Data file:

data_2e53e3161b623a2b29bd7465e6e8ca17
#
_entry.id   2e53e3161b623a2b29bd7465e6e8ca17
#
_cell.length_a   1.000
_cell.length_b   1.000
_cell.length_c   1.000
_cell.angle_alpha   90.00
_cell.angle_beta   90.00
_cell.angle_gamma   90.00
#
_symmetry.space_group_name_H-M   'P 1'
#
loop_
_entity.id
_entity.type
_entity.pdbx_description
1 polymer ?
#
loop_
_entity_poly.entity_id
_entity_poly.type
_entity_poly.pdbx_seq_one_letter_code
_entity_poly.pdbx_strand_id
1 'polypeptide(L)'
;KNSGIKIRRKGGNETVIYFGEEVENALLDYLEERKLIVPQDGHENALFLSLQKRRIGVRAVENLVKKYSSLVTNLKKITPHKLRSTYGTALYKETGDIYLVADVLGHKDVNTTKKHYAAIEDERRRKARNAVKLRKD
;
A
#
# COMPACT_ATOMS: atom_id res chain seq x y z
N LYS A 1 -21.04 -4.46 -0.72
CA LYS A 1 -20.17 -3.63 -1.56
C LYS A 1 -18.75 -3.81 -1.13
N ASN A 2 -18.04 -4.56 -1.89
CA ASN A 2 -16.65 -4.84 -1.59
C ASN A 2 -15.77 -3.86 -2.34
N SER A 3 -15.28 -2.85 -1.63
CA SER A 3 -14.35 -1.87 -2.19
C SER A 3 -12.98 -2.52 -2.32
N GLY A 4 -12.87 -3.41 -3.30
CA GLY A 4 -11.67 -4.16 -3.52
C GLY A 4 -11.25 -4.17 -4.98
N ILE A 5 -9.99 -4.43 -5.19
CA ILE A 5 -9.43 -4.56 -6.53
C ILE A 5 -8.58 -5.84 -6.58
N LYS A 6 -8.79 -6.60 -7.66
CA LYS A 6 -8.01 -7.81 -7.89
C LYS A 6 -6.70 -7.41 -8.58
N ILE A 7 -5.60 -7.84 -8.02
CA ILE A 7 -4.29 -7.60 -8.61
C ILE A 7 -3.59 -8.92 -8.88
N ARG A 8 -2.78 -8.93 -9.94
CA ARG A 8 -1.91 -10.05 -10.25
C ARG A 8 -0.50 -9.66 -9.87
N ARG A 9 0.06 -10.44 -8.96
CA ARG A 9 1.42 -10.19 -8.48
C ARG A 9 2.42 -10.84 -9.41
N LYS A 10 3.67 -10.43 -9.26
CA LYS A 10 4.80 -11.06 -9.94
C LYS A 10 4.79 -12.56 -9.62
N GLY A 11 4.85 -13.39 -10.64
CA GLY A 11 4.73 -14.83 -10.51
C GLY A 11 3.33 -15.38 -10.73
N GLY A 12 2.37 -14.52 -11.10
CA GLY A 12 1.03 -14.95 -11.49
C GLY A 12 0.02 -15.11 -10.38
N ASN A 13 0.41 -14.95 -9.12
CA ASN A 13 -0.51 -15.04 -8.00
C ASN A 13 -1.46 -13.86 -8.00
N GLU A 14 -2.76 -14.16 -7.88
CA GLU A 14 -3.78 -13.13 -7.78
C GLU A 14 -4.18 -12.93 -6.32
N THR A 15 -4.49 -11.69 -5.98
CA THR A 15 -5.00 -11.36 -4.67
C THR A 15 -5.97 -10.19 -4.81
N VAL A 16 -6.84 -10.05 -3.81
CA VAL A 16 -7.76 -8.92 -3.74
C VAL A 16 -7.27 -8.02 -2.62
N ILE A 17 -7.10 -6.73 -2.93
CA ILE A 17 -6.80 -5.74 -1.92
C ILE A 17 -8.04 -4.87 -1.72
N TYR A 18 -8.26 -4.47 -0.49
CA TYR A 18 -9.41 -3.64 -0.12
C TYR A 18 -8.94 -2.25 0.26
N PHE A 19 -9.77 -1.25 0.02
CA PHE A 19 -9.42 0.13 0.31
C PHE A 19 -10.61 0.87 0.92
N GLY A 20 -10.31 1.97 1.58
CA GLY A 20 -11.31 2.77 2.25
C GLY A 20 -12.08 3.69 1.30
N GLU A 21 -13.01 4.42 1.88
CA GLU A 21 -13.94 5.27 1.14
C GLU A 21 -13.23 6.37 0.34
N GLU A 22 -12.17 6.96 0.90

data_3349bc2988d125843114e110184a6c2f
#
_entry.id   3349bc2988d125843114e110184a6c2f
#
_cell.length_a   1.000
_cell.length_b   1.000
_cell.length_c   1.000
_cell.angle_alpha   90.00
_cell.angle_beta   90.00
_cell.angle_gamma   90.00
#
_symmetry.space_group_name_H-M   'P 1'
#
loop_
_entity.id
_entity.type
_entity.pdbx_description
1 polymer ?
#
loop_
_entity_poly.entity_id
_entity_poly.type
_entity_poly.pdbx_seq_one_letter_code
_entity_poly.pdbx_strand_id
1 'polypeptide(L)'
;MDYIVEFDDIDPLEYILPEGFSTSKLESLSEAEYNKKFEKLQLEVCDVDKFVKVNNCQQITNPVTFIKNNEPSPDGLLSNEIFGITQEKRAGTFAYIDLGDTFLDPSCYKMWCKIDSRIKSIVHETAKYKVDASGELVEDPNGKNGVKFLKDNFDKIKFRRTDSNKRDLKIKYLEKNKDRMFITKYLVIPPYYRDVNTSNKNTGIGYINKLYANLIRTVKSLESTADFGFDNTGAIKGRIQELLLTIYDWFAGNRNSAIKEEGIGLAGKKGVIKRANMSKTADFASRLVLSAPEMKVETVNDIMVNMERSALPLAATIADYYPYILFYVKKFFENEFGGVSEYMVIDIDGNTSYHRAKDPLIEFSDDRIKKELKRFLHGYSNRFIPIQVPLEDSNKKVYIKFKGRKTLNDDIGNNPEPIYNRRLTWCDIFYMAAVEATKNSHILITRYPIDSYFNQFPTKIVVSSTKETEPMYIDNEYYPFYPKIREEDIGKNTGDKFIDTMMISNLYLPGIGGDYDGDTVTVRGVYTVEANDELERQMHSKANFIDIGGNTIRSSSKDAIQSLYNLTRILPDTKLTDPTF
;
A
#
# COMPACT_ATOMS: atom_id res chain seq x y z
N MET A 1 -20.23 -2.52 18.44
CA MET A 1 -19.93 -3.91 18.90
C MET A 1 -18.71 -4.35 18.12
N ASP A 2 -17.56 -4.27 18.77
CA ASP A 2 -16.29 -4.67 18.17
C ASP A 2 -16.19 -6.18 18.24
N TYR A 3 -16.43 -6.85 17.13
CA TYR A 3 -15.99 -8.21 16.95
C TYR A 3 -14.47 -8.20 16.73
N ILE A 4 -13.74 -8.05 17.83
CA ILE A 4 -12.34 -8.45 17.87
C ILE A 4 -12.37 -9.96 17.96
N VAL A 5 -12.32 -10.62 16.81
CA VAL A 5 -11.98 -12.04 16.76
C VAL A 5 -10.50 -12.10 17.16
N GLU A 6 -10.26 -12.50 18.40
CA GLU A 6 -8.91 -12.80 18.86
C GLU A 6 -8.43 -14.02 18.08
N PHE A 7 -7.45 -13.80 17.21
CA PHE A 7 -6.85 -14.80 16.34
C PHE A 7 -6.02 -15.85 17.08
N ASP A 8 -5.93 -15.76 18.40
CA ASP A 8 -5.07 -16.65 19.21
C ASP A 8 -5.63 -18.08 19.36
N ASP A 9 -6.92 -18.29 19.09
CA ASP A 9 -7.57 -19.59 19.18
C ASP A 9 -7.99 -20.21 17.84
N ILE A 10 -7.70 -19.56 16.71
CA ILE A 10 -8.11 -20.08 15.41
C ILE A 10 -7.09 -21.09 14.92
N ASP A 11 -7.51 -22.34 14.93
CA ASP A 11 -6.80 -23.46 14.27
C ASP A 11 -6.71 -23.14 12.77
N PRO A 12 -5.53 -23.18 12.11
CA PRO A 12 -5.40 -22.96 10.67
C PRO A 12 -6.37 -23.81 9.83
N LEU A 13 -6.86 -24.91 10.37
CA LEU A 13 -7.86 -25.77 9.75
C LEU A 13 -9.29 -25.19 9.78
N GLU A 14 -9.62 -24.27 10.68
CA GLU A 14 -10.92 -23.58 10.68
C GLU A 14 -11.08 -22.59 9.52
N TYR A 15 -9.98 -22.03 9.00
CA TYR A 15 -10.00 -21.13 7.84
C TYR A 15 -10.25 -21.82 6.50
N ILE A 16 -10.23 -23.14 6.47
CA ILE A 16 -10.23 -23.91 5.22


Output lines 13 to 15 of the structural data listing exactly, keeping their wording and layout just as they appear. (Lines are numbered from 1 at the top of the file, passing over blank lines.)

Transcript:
#
loop_
_entity.id